With Rory near top, Deutsche Bank field poised for Mac attack
The leaderboard is jammed at the Deutsche Bank Championship, with nine players within four shots of Russell Henley's lead as we head to what could be a memorable Labor Day shootout, but there's only one man with a target on his back: That would be World No. 1 Rory McIlroy. After giving the field a breather at the Barclays last week, he's back in the hunt, poised to pounce and take home another big title in what has been an incredible stretch of golf.
In his day, Tiger Woods held a great advantage over other players in that when the heat dialed up highest, he was the man most accustomed to it, and he performed accordingly. That's the situation with McIlroy these days, who in recent weeks has converted important Sundays into victories at the Open Championship, WGC-Bridgestone and the PGA Championship.
"I've been in this position quite a lot recently," said McIlroy, whose run has been reminiscent of his 2012 autumn, when he won the PGA before adding playoff victories in Boston (Deutsche Bank) and Chicago (BMW) on his march to the Tour Championship and the Ryder Cup.
"I've been in this position quite a lot recently," he said. "So I know how it's going to feel tomorrow. I know what's going to happen out there. And yeah, I've played well and I've made it through the year, and hopefully tomorrow will be no different."
McIlroy made seven birdies against no bogeys in his Sunday 64, which tied the day's low round with Chris Kirk, who played alongside him. (The two are paired again in the penultimate group Monday.) McIlroy will start the final round two shots behind Henley, who has a one-shot lead on Billy Horschel. The two front-runners have three victories between them -- the same amount that McIlroy has in the last month.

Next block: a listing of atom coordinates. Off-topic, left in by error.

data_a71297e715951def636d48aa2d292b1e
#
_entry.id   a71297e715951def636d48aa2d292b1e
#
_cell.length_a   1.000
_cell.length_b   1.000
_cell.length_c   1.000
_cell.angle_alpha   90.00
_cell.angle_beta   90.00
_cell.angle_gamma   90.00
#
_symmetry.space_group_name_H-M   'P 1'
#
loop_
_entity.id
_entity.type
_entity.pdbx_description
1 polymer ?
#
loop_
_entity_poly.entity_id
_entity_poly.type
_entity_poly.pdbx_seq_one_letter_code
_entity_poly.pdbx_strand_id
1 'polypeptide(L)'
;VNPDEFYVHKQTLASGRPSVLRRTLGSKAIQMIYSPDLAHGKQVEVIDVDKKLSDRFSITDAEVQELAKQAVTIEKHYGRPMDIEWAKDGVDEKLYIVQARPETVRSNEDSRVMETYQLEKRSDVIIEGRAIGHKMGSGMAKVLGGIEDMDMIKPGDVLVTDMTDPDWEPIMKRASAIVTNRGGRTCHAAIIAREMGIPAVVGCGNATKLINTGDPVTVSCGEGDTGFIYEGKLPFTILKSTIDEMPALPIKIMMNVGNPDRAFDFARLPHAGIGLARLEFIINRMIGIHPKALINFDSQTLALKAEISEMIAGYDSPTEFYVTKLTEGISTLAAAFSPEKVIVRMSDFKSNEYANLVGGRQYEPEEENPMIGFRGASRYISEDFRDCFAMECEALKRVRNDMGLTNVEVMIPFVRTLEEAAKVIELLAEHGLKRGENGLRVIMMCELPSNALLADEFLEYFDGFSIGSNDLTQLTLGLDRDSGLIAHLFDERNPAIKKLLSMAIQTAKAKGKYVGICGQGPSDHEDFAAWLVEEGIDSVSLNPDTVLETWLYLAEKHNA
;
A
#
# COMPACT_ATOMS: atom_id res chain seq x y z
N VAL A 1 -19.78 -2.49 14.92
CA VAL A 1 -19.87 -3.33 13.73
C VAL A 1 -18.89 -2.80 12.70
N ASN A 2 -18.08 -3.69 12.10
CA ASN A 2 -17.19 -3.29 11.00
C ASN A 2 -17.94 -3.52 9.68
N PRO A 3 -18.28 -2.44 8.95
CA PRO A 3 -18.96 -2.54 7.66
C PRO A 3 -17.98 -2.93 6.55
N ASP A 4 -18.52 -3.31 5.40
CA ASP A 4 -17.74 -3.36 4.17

Kirk, who has known McIlroy for some time, held his own Sunday, matching McIlroy birdie for birdie when he closed with two on the final two holes.
"For someone like me, I have to definitely make sure I don't get caught up in watching him," Kirk said. "He'll out-drive me by 30, 40 yards sometimes and hit these ridiculously high iron shots. But thankfully I was able to just not pay too much attention to it and just play my own game and hit plenty of good shots myself."
Much has been made of McIlroy's driving prowess in this great stretch of golf, but that hasn't been his best suit this week. In fact, he has hit only 23 of 42 fairways, which ties him for 70th in the field. Sunday, it was his iron play that carried him. He hit 15 greens and hit the ball close to the flagstick on numerous occasions, including kick-in-length birdies at Nos. 15 and 16, nearly acing the latter with one of his better shots of the afternoon, a 9-iron shot held up against the wind.
"Whenever you're hitting iron shots as close as I was on the back nine," McIlroy said, "you don't really need to putt well."
He left the course somewhat disappointed that he did not capitalize at the par-5 closing hole, where he was through the green in two but failed to make birdie, his final 10-footer grazing the edge. But these days, there aren't too many shots he is leaving on the golf course. In 19 rounds on the PGA Tour since the U.S. Open, he is 63 under par, and McIlroy has shot in the 60s in 14 of those rounds. Furthermore, he's in great position to move back atop the FedEx Cup playoff race.
"It's my job to go out there and shoot good scores," he said. "I'm not getting too excited about it. ... I've got a lot of work to do tomorrow if I want to try to win this tournament. I wouldn't say it feels easy, but it feels ... it's what I'm trying to do."
Yes, Rory is on a roll. Sunday marked the fifth time in 15 trips around TPC Boston that he has carded 65 or better; more fireworks are expected Monday. And most everyone else is on alert to move out of his way.